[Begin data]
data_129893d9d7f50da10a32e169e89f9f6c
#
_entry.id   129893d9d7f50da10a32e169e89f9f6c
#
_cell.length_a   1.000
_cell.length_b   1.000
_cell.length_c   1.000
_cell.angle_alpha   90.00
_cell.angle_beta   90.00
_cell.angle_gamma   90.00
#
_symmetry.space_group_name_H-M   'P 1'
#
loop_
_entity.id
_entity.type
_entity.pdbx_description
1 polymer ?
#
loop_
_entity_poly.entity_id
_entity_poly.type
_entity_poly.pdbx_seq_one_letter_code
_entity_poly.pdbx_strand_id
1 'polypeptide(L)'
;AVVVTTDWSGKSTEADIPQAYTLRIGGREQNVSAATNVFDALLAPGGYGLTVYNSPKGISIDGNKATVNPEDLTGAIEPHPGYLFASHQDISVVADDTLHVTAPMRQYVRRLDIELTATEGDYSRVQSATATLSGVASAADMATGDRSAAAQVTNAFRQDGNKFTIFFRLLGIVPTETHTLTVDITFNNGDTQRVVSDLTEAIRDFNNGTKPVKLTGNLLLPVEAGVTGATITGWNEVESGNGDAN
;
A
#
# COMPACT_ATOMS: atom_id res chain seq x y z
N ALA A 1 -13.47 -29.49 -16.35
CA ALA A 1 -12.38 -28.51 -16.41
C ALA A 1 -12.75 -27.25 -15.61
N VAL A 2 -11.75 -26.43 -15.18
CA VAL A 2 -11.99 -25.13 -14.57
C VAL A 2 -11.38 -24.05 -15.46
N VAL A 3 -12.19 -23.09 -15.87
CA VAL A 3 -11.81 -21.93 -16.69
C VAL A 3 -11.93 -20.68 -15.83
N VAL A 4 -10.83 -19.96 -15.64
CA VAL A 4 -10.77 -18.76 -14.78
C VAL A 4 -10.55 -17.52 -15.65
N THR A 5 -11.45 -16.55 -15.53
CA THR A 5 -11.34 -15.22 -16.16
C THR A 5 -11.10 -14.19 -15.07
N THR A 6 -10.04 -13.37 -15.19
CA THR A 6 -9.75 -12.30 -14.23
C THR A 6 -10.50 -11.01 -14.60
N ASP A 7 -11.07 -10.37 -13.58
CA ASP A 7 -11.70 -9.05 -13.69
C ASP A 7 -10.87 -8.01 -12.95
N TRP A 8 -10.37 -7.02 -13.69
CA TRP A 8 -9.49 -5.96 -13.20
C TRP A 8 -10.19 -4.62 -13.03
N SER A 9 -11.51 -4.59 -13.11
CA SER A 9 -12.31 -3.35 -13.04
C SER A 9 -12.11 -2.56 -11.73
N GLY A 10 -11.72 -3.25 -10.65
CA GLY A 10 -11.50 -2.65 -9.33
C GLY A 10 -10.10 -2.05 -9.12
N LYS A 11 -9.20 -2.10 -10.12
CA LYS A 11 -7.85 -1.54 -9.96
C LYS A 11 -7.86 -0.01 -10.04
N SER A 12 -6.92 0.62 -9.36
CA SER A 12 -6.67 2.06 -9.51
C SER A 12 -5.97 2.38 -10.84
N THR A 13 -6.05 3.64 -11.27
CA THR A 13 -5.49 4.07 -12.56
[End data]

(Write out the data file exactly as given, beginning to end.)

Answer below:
data_129893d9d7f50da10a32e169e89f9f6c
#
_entry.id   129893d9d7f50da10a32e169e89f9f6c
#
_cell.length_a   1.000
_cell.length_b   1.000
_cell.length_c   1.000
_cell.angle_alpha   90.00
_cell.angle_beta   90.00
_cell.angle_gamma   90.00
#
_symmetry.space_group_name_H-M   'P 1'
#
loop_
_entity.id
_entity.type
_entity.pdbx_description
1 polymer ?
#
loop_
_entity_poly.entity_id
_entity_poly.type
_entity_poly.pdbx_seq_one_letter_code
_entity_poly.pdbx_strand_id
1 'polypeptide(L)'
;AVVVTTDWSGKSTEADIPQAYTLRIGGREQNVSAATNVFDALLAPGGYGLTVYNSPKGISIDGNKATVNPEDLTGAIEPHPGYLFASHQDISVVADDTLHVTAPMRQYVRRLDIELTATEGDYSRVQSATATLSGVASAADMATGDRSAAAQVTNAFRQDGNKFTIFFRLLGIVPTETHTLTVDITFNNGDTQRVVSDLTEAIRDFNNGTKPVKLTGNLLLPVEAGVTGATITGWNEVESGNGDAN
;
A
#
# COMPACT_ATOMS: atom_id res chain seq x y z
N ALA A 1 -13.47 -29.49 -16.35
CA ALA A 1 -12.38 -28.51 -16.41
C ALA A 1 -12.75 -27.25 -15.61
N VAL A 2 -11.75 -26.43 -15.18
CA VAL A 2 -11.99 -25.13 -14.57
C VAL A 2 -11.38 -24.05 -15.46
N VAL A 3 -12.19 -23.09 -15.87
CA VAL A 3 -11.81 -21.93 -16.69
C VAL A 3 -11.93 -20.68 -15.83
N VAL A 4 -10.83 -19.96 -15.64
CA VAL A 4 -10.77 -18.76 -14.78
C VAL A 4 -10.55 -17.52 -15.65
N THR A 5 -11.45 -16.55 -15.53
CA THR A 5 -11.34 -15.22 -16.16
C THR A 5 -11.10 -14.19 -15.07
N THR A 6 -10.04 -13.37 -15.19
CA THR A 6 -9.75 -12.30 -14.23
C THR A 6 -10.50 -11.01 -14.60
N ASP A 7 -11.07 -10.37 -13.58
CA ASP A 7 -11.70 -9.05 -13.69
C ASP A 7 -10.87 -8.01 -12.95
N TRP A 8 -10.37 -7.02 -13.69
CA TRP A 8 -9.49 -5.96 -13.20
C TRP A 8 -10.19 -4.62 -13.03
N SER A 9 -11.51 -4.59 -13.11
CA SER A 9 -12.31 -3.35 -13.04
C SER A 9 -12.11 -2.56 -11.73
N GLY A 10 -11.72 -3.25 -10.65
CA GLY A 10 -11.50 -2.65 -9.33
C GLY A 10 -10.10 -2.05 -9.12
N LYS A 11 -9.20 -2.10 -10.12
CA LYS A 11 -7.85 -1.54 -9.96
C LYS A 11 -7.86 -0.01 -10.04
N SER A 12 -6.92 0.62 -9.36
CA SER A 12 -6.67 2.06 -9.51
C SER A 12 -5.97 2.38 -10.84
N THR A 13 -6.05 3.64 -11.27
CA THR A 13 -5.49 4.07 -12.56